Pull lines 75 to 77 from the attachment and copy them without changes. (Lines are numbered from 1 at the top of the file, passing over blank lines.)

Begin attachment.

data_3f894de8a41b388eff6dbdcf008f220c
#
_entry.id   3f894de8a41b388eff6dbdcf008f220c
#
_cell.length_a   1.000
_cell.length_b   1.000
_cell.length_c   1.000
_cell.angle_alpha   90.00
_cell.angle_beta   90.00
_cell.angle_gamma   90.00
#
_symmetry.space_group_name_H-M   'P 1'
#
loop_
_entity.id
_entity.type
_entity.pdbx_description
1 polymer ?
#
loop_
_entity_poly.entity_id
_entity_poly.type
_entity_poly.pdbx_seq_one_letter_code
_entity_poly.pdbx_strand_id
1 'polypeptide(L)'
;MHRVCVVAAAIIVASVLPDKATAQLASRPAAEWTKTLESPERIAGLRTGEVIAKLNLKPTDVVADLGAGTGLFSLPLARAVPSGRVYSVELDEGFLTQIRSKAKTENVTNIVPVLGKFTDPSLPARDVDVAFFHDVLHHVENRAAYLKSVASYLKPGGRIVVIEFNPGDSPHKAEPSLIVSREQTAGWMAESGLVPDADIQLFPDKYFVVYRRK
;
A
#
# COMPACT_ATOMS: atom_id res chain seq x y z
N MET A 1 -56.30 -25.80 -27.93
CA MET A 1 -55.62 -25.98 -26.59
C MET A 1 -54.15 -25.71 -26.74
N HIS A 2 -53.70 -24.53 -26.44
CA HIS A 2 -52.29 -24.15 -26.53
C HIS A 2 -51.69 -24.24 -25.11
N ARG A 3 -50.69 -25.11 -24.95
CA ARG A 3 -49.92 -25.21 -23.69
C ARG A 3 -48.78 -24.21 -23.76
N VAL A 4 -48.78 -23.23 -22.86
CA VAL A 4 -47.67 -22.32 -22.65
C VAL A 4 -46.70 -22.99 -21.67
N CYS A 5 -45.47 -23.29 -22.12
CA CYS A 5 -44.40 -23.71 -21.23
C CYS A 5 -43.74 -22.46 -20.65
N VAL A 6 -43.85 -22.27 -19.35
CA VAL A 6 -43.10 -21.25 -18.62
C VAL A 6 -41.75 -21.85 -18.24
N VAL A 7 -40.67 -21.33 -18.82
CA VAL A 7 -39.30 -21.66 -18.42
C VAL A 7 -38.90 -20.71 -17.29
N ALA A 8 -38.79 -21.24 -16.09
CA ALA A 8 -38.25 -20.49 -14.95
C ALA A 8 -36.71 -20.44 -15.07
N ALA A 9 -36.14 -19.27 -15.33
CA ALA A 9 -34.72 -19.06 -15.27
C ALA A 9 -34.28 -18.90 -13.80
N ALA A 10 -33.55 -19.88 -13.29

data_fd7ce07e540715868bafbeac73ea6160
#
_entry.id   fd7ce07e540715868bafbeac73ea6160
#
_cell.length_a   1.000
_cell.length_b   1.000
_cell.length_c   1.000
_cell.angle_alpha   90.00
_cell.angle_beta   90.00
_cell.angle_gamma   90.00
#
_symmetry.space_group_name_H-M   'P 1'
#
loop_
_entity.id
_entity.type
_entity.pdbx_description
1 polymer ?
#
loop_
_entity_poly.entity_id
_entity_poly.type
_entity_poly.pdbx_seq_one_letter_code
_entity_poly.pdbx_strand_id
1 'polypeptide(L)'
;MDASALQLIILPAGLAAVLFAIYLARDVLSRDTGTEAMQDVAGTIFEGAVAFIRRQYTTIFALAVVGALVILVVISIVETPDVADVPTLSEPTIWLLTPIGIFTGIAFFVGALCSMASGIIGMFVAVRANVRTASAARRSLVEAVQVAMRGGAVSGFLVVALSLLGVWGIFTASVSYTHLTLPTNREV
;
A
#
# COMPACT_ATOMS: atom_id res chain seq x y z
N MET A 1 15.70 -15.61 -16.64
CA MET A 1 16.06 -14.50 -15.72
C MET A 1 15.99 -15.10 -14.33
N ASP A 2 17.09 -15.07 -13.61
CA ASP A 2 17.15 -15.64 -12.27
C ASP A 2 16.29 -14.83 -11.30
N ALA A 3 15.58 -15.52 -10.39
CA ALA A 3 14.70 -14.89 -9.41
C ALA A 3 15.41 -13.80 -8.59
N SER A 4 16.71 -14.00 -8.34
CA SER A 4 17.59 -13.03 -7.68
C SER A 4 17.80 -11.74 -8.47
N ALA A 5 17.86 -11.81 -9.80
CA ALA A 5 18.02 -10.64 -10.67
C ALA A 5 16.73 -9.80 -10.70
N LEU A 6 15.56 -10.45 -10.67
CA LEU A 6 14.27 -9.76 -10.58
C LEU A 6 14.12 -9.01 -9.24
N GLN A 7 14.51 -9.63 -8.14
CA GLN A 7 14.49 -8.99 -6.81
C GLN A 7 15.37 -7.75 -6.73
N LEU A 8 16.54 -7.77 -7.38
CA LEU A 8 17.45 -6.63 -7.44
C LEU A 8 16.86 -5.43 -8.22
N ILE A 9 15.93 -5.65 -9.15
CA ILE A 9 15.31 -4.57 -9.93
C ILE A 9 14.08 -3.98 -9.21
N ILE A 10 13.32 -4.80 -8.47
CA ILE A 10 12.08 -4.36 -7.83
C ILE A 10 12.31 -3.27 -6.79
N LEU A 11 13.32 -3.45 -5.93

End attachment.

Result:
_entity.pdbx_description
1 polymer ?
#